If you’ve ever thought of going solar, now is the time. 2016 may the last year the U.S. federal government will offer tax credits for residential solar programs. Here’s what homeowners need to know.
The solar tax credit, also known as the Solar Investment Tax Credit (ITC), is a government-sponsored tax credit for residential solar-powered systems. Under the federal solar tax credit, homeowners with solar panels installed before December 31, 2016 can claim 30% of the cost as a tax credit, with no ceiling.
The solar tax credit takes the cost of installation directly off your annual tax payment, rather than deducting it from your taxable income. For example, if your system cost $10,000, you could claim $3,000. However, if you’re also claiming any state discounts or utility rebates, the IRS requires you calculate any other rebates first (net system cost).
Be advised: if your tax bill is less than the credit you receive from the solar tax credit, the government won’t send you a check for the difference. However, they do allow you to rollover the credit and apply it to next year’s tax bill.
The 2016 deadline is nearly here. What are you waiting for? Get free, personalized solar quotes from expert installers now.
To be approved for the solar tax credit, solar systems must be placed in service on or before December 31, 2016. The key word here is in service. Construction must be complete, the solar system must function, and you must own the system. It doesn’t matter where the solar panels are installed, as long as they are on your property.
If you install solar panels on a newly constructed home, you must live in the house by December 31, 2016 to qualify for the solar tax credit. If you purchase a new house constructed in November 2016 with solar power already installed, but don’t move in until January 2017, you do not qualify. (If you do qualify for a new house install, make sure you ask the builder if he already claimed the federal solar tax credit for the residence during construction.)
Homeowners leasing a solar system or participating in a solar power purchase agreement (solar PPA) do not qualify for the federal solar tax credit. You must own the system outright to qualify.
If you want to add new panels to an existing solar system, you are allowed to claim any costs with the new installation under the federal solar tax credit.
Two main types of solar energy qualify for the credit.
According to Energy.gov, “Expenditures include labor costs for onsite preparation, assembly or original system installation, and for piping or wiring to interconnect a system to the home” can be calculated into your total solar costs.
To calculate your total, add up the cost of solar panels, installation equipment, and labor costs.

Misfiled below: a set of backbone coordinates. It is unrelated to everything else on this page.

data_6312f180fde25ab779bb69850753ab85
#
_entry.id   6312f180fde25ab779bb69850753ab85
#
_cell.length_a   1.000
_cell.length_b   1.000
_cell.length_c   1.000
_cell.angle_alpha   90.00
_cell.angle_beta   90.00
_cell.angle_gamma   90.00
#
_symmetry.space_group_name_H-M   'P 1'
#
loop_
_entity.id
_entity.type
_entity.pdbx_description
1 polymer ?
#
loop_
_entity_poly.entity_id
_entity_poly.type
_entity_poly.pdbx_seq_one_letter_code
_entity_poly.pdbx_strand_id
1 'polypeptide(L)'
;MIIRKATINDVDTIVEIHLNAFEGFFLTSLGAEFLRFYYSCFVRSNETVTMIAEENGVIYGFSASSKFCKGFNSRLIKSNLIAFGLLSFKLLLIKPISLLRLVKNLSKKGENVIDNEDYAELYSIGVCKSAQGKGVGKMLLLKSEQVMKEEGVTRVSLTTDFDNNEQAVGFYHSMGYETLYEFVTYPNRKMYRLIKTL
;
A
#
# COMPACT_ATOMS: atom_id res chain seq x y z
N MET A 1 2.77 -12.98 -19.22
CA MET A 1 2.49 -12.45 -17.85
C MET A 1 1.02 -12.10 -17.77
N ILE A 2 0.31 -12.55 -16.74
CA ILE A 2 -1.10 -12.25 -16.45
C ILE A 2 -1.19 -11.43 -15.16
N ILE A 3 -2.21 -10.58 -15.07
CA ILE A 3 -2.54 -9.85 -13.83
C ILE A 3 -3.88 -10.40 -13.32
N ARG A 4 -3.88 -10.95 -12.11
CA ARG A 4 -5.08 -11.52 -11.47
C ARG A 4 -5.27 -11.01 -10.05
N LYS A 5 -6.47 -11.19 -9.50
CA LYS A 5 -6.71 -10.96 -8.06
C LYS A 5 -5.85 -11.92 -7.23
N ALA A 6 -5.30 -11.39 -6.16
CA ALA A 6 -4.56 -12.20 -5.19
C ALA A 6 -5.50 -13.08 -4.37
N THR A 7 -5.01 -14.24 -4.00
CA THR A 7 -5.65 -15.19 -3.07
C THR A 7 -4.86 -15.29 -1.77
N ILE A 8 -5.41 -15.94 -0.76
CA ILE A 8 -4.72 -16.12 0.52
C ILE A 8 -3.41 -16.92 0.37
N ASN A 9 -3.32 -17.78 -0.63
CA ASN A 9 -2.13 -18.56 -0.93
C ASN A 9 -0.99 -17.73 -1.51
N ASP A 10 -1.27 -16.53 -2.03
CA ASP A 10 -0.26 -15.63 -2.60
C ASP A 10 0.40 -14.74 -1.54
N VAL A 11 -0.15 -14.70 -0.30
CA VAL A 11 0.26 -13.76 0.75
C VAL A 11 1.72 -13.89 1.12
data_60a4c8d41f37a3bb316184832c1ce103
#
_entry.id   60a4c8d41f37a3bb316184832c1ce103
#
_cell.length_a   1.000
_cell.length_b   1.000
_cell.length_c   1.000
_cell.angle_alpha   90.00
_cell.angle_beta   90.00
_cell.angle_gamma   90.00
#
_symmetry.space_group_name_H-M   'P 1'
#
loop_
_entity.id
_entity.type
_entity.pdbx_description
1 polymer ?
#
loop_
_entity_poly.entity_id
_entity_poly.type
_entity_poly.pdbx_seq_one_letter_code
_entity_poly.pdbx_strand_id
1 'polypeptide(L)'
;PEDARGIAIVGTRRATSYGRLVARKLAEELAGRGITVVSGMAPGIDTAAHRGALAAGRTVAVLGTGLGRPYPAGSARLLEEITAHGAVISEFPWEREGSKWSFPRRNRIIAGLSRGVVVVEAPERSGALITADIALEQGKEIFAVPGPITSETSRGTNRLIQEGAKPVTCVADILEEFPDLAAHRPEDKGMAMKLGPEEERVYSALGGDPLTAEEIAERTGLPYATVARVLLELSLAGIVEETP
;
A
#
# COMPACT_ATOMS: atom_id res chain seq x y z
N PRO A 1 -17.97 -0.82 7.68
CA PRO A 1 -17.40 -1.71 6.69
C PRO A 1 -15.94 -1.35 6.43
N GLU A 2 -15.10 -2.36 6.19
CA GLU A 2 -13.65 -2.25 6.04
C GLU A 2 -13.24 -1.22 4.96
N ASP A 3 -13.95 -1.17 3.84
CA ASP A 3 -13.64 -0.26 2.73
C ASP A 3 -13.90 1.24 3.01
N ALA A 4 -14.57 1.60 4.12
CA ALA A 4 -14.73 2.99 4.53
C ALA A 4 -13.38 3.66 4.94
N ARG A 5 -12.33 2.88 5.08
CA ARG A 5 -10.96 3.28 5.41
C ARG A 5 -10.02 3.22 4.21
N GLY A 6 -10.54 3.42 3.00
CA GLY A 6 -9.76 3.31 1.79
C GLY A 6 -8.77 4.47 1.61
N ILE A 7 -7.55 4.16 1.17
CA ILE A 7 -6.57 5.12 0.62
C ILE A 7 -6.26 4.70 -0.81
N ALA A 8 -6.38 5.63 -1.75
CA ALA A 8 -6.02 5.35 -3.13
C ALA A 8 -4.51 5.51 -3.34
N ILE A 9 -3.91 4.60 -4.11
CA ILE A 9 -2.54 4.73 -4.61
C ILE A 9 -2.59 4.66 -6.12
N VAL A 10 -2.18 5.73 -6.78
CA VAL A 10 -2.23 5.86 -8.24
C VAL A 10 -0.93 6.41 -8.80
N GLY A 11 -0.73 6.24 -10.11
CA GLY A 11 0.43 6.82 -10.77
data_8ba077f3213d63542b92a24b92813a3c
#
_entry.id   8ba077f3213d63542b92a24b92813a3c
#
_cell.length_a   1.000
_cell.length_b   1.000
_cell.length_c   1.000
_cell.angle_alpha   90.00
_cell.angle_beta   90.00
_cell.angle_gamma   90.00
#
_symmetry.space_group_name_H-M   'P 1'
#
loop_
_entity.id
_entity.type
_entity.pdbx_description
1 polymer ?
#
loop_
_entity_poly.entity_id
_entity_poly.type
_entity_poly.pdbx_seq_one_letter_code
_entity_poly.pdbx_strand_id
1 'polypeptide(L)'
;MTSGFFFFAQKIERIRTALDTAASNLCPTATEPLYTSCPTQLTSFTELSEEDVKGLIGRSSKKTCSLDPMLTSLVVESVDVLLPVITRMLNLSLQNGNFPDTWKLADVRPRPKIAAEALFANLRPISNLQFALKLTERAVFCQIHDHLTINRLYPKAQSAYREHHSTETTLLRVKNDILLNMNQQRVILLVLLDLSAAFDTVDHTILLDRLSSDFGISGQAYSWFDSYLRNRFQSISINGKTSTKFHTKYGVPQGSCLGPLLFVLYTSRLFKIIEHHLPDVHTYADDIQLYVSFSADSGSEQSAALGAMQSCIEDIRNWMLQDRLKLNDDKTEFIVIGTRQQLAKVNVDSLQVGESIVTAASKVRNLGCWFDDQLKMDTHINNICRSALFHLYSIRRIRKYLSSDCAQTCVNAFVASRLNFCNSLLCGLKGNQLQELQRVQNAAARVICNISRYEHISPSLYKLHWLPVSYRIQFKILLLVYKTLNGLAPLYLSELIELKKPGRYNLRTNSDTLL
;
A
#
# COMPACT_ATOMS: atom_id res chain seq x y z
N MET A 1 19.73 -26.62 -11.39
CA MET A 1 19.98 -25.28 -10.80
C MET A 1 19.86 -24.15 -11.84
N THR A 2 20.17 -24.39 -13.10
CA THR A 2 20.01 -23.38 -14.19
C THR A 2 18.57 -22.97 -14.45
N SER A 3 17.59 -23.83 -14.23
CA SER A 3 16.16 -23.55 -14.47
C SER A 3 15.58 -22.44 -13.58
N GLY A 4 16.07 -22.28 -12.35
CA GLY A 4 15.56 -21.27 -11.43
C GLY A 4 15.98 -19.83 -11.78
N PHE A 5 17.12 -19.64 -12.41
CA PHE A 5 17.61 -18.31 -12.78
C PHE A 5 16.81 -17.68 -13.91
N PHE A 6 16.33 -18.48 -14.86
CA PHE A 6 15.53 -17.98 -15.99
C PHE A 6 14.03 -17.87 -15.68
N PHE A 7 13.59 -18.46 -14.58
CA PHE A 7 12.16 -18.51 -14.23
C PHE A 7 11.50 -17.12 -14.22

In a nutshell, the solar tax credit will expire on January 1, 2017 unless Congress renews it.
The federal solar tax credit deadline has been extended several times. Originally the Energy Policy Act of 2005, ITC has been rolled into The Energy Improvement and Extension Act of 2008 and The American Recovery and Reinvestment Act of 2009. After December 31, 2016, it will expire, unless Congress extends the deadline.
If you want to help make a difference in the future of solar, join the solar power advocacy network, or ask your congressman to support the extension of the solar tax credit.
At the time of this post, the deadline to submit for the solar tax credit is December 31, 2016. Any solar system installed after that date does not qualify. Many industries, including environmental organizations, are joining the solar energy industry in lobbying to extend the credit for five more years. Ultimately, it’s up to Congress to decide if and how long the deadline is extended.
According to Bloomberg New Energy Finance, if the ITC is extended for just five more years, 76 GW of new solar power would be built across America between 2016 and 2022. As more GW of solar power is available, solar companies are forced to innovate and decrease installation costs to compete in a successful market.
If the deadline is not extended, 2016 will be the last year to receive significant government incentives for going solar. Get comparative quotes to see how much you could save by going solar.
When submitting your taxes file IRS Form 5695, also known as the residential energy credit form. To complete the form, you will need to know a few details about your solar system including the qualified solar electric property costs, solar water heating property costs, and your property’s kilowatt capacity.
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